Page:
Two-thirds of respondents expect the AR market to surpass VR in revenue. However, 51% now expect it to happen within three years, whereas only 18% selected that timeframe in 2016. Even taking into account the 18 months between surveys, it appears that respondents believe the timeframe in which AR will surpass VR is shorter than previously anticipated.
Content was a greater concern for AR than for VR. That is likely so because cost is perceived to be less of an obstacle for AR, given that the technology is directly tied to smartphones, which are essentially ubiquitous. Beyond the fact that AR can reach users through smartphones, there have been some major developments in AR headsets.
Magic Leap One, an AR setup consisting of goggles tethered to a pocket-sized computer, was unveiled in December 2017. Then, in February 2018, Intel launched its new Vaunt smart glasses, in a strategy that The Verge12 described this way: “Instead of trying to convince us we could change our lives for a head-worn display, Intel is trying to change the head-worn display to fit our lives.”
The Goldman Sachs Report echoes this idea by saying:
At this stage, we have greater conviction in the relative success of VR versus AR given VR’s technological progress and momentum, and the early formation of an ecosystem of vendors and partners. Our base case software scenario is driven 75% by VR use cases vs 25% for AR use cases. While we believe both VR and AR need to advance technologically, we see AR as having more significant hurdles to overcome, including challenges in display technology and the real-time processing and calibration of the real-world physical environment.”
That said, as AR technology matures, we see stronger enterprise use cases emerging, especially considering AR enables you to see your physical environment whereas VR completely blocks it. Where could this go? We see qualities in VR/AR technology that can take this from niche use cases to a device as ubiquitous as the smartphone. Part of the mass appeal of smartphones is their ease of use with a touch screen interface; VR/AR technology has the potential to take this level Of intuition to the next stage as the controls are driven by gestures and the interface is in 3D. Technology can often start with narrow use cases and evolve into broader platforms.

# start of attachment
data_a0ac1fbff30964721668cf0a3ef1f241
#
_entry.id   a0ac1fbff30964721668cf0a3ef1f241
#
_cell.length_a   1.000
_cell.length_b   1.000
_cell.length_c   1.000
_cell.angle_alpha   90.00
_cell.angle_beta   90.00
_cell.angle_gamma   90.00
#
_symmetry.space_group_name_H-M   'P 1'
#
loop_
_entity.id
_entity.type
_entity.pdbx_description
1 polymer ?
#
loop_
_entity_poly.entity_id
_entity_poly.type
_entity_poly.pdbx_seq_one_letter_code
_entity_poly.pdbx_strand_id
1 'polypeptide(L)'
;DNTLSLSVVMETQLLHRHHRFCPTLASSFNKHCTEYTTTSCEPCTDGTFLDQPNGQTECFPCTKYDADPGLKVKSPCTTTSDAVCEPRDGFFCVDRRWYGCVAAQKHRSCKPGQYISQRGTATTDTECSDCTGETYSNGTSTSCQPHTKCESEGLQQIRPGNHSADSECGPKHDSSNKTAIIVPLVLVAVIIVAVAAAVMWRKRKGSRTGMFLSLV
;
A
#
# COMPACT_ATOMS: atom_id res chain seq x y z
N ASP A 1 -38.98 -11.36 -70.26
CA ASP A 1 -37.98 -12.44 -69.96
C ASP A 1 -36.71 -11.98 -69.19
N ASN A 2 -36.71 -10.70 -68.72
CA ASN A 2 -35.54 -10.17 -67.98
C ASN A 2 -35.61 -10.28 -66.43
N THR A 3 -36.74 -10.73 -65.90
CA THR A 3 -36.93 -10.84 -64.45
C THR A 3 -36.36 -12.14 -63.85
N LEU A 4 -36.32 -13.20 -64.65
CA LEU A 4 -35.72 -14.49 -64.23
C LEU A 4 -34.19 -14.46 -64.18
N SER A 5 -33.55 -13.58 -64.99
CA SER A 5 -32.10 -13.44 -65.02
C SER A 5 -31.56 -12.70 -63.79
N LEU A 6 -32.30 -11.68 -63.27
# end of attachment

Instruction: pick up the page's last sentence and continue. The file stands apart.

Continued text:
For example, the iPod dominated in the music industry, cellular technology was added to it, and the device evolved into the iPhone. Soon after, third-party applications began to run on smartphones, creating a new market for business and consumer applications. In the long run, if VR/AR technology becomes as lightweight as a set of glasses, we see the potential for the evolution to be similar where multiple devices are combined into one, potentially replacing phones and PC environments.
2. Certain businesses may use VR/AR more and probably use the subscriptions model to generate revenue. For both AR and VR, the ability to charge for subscriptions hinges on the creation of compelling content. It is also possible that AR and VR features will be part of other subscription products.
On this issue the Perkins Cole Report states:
The NBA is broadcasting 27 games in VR this season as part of its League Pass subscription package. As for monetizing AR, Snapchat launched its Custom Lenses program. By combining augmented reality with your customizable captions, Snapchat hopes you’ll share more from birthdays and weddings while earning it a little money. The vast majority of respondents expect developers to focus their efforts over the next year on creating AR tools and applications for smartphones (82%) and on creating more collaborative and social experiences in AR/VR (81%).”
The Goldman Sachs Report suggests:
We’ve outlined 9 use cases for VR/AR which we see as the most meaningful drivers of the market in the near-term: videogames, live events, video entertainment, healthcare, real estate, retail, education, engineering, and military. We conducted a bottom-up analysis to arrive at estimates for the potential market in each use case, assessing the number of users and the existing and potential revenue pools. While the videogame use case will likely take center stage, we see use cases in areas like healthcare and education evolving to help drive VR/AR awareness.”
What’s the best way to create a content marketing strategy that incorporates VR, AR or MR experiences?